Absolem also takes an innovative approach in its work organisation model. Ank De Wilde: “When we started ten years ago, there was no big internal structure. Everyone took on responsibilities and was involved in the decision-making processes. This felt very organic and it was one of our strengths. But, as you outgrow the start-up phase, the scope of your projects increases and your internal organisation has to adapt.”
What companies then typically do is insert hierarchical layers of middle management. But Absolem chose deliberately not to go down that route. An Struyf: “We did not want to lose our innovative way of working together on an equal footing by building a hierarchy. Moreover, it has been proven repeatedly that stratified organisations are demotivating precisely because they curtail autonomy and involvement.”
“That is why we have had a system of self-managing teams for two years now”, Ank De Wilde says. “These teams are structured around areas of expertise and have specific goals. The benefit of self-management is that we make decisions together by consent and in full transparency. And above all, we continue to harness collective intelligence – of which there is an abundance in our organisation.”
What is the role of HR in this innovative work organisation? Ank De Wilde: “Our HR team, ‘People and Organisation’, is at the very heart of the approach designed to help our employees grow individually while keeping them connected to each other and to our corporate culture. During one-on-one meetings, we encourage them to grow within the scope of their talents and outline potential career paths. In other words, a deep, personal working relationship as a cornerstone.”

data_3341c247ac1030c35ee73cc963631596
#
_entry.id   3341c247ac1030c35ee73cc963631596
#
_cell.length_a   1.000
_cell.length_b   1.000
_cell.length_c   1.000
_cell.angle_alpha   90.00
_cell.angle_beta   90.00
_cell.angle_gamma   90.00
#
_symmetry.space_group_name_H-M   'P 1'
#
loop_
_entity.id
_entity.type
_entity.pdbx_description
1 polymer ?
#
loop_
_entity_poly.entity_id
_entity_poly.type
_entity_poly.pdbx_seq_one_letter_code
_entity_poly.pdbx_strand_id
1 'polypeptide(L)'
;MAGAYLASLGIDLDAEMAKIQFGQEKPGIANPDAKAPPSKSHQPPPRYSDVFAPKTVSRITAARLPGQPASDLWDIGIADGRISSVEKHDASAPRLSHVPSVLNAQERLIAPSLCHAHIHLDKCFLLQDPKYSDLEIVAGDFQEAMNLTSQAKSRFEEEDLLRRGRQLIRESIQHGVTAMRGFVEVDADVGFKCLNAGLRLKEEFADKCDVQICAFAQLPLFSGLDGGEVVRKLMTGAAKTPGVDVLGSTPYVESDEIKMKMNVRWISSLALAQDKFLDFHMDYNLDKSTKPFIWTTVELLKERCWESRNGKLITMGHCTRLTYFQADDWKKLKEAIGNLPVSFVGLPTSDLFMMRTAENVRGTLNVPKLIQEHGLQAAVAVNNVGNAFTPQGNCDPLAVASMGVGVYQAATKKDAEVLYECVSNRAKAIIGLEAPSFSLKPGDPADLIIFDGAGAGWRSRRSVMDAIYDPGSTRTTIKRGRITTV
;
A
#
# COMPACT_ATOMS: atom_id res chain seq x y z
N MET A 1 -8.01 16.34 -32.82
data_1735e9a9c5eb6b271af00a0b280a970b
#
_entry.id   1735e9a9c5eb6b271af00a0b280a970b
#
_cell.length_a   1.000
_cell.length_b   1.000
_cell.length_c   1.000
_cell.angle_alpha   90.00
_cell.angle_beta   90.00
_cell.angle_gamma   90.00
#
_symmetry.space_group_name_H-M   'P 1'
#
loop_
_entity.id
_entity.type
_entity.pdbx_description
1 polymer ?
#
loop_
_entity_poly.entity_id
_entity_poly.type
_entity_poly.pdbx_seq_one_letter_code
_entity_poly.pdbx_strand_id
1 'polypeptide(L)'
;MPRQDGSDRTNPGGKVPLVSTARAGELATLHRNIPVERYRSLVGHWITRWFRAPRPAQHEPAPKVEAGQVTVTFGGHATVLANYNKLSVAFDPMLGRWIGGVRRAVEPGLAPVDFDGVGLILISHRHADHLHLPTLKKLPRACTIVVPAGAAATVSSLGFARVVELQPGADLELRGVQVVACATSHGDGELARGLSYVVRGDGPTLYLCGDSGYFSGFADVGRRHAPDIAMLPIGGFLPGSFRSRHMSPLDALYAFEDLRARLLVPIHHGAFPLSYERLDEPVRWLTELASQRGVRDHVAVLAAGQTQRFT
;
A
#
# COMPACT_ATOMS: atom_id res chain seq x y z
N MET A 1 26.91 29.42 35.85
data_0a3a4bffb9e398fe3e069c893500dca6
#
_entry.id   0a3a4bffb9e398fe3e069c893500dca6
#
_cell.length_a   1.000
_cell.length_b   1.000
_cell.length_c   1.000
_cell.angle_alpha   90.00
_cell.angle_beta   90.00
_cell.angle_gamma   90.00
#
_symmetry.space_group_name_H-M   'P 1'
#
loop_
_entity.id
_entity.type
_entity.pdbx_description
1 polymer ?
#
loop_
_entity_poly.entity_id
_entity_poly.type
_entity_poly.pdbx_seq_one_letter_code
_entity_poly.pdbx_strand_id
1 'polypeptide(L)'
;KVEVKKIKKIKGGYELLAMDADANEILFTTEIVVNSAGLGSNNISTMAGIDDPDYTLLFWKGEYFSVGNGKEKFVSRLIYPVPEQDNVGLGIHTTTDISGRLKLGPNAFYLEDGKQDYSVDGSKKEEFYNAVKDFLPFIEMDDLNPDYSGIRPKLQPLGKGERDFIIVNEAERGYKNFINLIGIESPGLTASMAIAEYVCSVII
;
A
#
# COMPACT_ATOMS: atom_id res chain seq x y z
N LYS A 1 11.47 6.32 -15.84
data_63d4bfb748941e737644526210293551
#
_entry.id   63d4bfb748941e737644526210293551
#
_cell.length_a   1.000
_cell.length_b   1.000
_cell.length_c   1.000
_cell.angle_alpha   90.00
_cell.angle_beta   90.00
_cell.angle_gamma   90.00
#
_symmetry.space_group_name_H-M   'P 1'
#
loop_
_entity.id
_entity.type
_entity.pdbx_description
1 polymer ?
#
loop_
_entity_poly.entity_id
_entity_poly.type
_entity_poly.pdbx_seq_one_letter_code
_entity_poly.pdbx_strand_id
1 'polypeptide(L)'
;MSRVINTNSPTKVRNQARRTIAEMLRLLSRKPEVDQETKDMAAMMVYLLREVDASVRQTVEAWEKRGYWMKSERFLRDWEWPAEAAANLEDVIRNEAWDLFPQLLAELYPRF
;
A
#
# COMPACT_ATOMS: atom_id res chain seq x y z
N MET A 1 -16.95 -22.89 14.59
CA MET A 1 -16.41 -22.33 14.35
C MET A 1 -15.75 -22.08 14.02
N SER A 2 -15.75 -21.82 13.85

A few years ago, Absolem joined forces with SD Worx to help the firm achieve its ambitions for a sustainable, people-driven HR approach. Ank De Wilde: “If you want to be (and to be seen as) innovative as an organisation, you have to extend this to everything you do, from your core business to your support services including your HR partner. Only this way can you be genuinely innovative.”
An Struyf: “Encouraging people to take their careers into their own hands is one thing. You will only achieve this if you also provide them with the right tools. Consider, for instance, tailor-made remuneration. That is why, in the spring of 2020, during the first lockdown, we launched flexible remuneration. Although it’s not easy to organise this kind of roll-out remotely, we managed to do it creatively and professionally – together.”
“Actually, we felt a click from the very first meeting with SD Worx”, An Struyf concludes. “Just as we put a lot of energy into cultivating a close relationship with our colleagues, they took plenty of time to get to know us truly. And like us, they are not satisfied with the status quo and dare to push out boundaries. It’s clear that we’re on the same wavelength as SD Worx.”